- Appointed members of the IPAB will include individuals with national recognition for their expertise in health finance and economics, actuarial science, health facility management, health plans and integrated delivery systems, health facilities reimbursement, allopathic and osteopathic physicians, other providers of health services, and other related fields who provide a mix of professionals, broad geographic representation, and balance between urban and rural areas.
- IPAB members must include (but not be limited to) physicians and other health professionals, experts in the area of pharmaco-economics or prescription drug benefit programs, employers, third-party payers, individuals skilled in the conduct and interpretation of biomedical, health services, and health economics research, and expertise in outcomes and effectiveness research and technology assessment. Members must also include individuals representing consumers and the elderly.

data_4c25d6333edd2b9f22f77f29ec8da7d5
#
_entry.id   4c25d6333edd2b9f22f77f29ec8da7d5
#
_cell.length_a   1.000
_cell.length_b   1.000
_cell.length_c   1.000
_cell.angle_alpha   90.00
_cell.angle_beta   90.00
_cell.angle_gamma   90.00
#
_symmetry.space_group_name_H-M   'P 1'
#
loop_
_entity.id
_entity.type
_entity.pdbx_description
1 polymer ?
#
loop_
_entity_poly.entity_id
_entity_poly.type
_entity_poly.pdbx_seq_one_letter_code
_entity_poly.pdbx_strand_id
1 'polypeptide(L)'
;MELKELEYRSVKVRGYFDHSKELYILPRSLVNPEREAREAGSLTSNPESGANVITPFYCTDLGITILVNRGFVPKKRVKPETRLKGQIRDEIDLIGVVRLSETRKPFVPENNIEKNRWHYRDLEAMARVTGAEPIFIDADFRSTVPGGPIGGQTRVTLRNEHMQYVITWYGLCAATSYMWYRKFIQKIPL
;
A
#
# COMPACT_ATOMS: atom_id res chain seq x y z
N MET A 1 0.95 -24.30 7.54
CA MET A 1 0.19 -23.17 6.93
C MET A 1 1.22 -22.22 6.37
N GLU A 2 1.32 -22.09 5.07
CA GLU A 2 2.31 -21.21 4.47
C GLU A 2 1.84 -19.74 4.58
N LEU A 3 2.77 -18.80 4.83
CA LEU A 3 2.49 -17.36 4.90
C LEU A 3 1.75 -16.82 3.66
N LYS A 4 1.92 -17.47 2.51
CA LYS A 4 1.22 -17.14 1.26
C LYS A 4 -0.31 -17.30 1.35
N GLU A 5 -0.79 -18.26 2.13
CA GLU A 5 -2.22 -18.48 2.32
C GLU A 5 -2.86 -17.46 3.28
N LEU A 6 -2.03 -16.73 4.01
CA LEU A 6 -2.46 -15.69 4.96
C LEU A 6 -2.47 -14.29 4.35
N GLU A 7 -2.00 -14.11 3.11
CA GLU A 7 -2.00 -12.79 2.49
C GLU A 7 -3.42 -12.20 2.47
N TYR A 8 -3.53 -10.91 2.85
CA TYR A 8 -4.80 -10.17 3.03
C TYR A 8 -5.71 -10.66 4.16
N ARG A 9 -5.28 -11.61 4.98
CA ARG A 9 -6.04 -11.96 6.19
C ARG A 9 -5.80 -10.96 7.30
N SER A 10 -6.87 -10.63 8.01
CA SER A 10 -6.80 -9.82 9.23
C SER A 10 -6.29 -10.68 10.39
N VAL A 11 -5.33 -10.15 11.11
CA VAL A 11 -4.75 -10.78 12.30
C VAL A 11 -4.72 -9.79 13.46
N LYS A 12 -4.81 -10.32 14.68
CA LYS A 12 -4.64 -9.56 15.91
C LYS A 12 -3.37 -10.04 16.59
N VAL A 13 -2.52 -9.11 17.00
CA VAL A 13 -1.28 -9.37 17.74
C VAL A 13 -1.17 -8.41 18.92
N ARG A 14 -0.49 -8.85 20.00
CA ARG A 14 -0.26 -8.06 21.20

- Individuals who are directly involved in providing or managing the delivery of Medicare items and services may not constitute a majority of IPAB’s membership.
- The President must establish a system for public disclosure by IPAB members of any financial and other potential conflicts of interest.
- No IPAB member may be engaged in any other business, vocation, or employment.